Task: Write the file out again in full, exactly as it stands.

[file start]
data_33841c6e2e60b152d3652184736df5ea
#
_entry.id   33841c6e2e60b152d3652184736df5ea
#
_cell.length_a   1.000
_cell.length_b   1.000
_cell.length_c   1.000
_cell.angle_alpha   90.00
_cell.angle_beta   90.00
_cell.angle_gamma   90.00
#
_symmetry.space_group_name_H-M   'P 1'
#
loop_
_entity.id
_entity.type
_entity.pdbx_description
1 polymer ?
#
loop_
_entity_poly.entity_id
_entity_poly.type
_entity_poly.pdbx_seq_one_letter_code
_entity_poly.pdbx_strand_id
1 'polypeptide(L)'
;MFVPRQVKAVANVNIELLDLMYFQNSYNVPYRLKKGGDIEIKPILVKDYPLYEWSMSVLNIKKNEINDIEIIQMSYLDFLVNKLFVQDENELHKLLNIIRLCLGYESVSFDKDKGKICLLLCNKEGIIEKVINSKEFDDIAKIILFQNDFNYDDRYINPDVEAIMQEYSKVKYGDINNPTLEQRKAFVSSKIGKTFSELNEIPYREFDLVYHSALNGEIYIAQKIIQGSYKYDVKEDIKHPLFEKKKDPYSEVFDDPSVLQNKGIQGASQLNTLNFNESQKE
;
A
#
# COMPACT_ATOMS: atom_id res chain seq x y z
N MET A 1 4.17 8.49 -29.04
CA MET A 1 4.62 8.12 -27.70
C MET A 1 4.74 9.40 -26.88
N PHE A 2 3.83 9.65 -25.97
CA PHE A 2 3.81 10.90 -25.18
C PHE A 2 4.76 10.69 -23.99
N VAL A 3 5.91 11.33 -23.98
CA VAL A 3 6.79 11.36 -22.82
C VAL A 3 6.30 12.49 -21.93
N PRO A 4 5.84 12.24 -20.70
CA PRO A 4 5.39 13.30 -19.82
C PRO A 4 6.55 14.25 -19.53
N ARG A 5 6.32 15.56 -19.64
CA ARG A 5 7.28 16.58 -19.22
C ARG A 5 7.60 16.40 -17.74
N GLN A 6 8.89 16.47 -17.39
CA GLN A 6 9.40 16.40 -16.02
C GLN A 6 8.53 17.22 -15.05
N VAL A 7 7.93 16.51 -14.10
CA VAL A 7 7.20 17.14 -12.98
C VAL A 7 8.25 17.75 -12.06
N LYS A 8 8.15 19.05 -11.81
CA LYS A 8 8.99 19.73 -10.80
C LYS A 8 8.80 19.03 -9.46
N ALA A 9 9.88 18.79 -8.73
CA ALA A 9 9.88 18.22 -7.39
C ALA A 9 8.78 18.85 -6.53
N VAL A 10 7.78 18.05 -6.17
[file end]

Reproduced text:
data_33841c6e2e60b152d3652184736df5ea
#
_entry.id   33841c6e2e60b152d3652184736df5ea
#
_cell.length_a   1.000
_cell.length_b   1.000
_cell.length_c   1.000
_cell.angle_alpha   90.00
_cell.angle_beta   90.00
_cell.angle_gamma   90.00
#
_symmetry.space_group_name_H-M   'P 1'
#
loop_
_entity.id
_entity.type
_entity.pdbx_description
1 polymer ?
#
loop_
_entity_poly.entity_id
_entity_poly.type
_entity_poly.pdbx_seq_one_letter_code
_entity_poly.pdbx_strand_id
1 'polypeptide(L)'
;MFVPRQVKAVANVNIELLDLMYFQNSYNVPYRLKKGGDIEIKPILVKDYPLYEWSMSVLNIKKNEINDIEIIQMSYLDFLVNKLFVQDENELHKLLNIIRLCLGYESVSFDKDKGKICLLLCNKEGIIEKVINSKEFDDIAKIILFQNDFNYDDRYINPDVEAIMQEYSKVKYGDINNPTLEQRKAFVSSKIGKTFSELNEIPYREFDLVYHSALNGEIYIAQKIIQGSYKYDVKEDIKHPLFEKKKDPYSEVFDDPSVLQNKGIQGASQLNTLNFNESQKE
;
A
#
# COMPACT_ATOMS: atom_id res chain seq x y z
N MET A 1 4.17 8.49 -29.04
CA MET A 1 4.62 8.12 -27.70
C MET A 1 4.74 9.40 -26.88
N PHE A 2 3.83 9.65 -25.97
CA PHE A 2 3.81 10.90 -25.18
C PHE A 2 4.76 10.69 -23.99
N VAL A 3 5.91 11.33 -23.98
CA VAL A 3 6.79 11.36 -22.82
C VAL A 3 6.30 12.49 -21.93
N PRO A 4 5.84 12.24 -20.70
CA PRO A 4 5.39 13.30 -19.82
C PRO A 4 6.55 14.25 -19.53
N ARG A 5 6.32 15.56 -19.64
CA ARG A 5 7.28 16.58 -19.22
C ARG A 5 7.60 16.40 -17.74
N GLN A 6 8.89 16.47 -17.39
CA GLN A 6 9.40 16.40 -16.02
C GLN A 6 8.53 17.22 -15.05
N VAL A 7 7.93 16.51 -14.10
CA VAL A 7 7.20 17.14 -12.98
C VAL A 7 8.25 17.75 -12.06
N LYS A 8 8.15 19.05 -11.81
CA LYS A 8 8.99 19.73 -10.80
C LYS A 8 8.80 19.03 -9.46
N ALA A 9 9.88 18.79 -8.73
CA ALA A 9 9.88 18.22 -7.39
C ALA A 9 8.78 18.85 -6.53
N VAL A 10 7.78 18.05 -6.17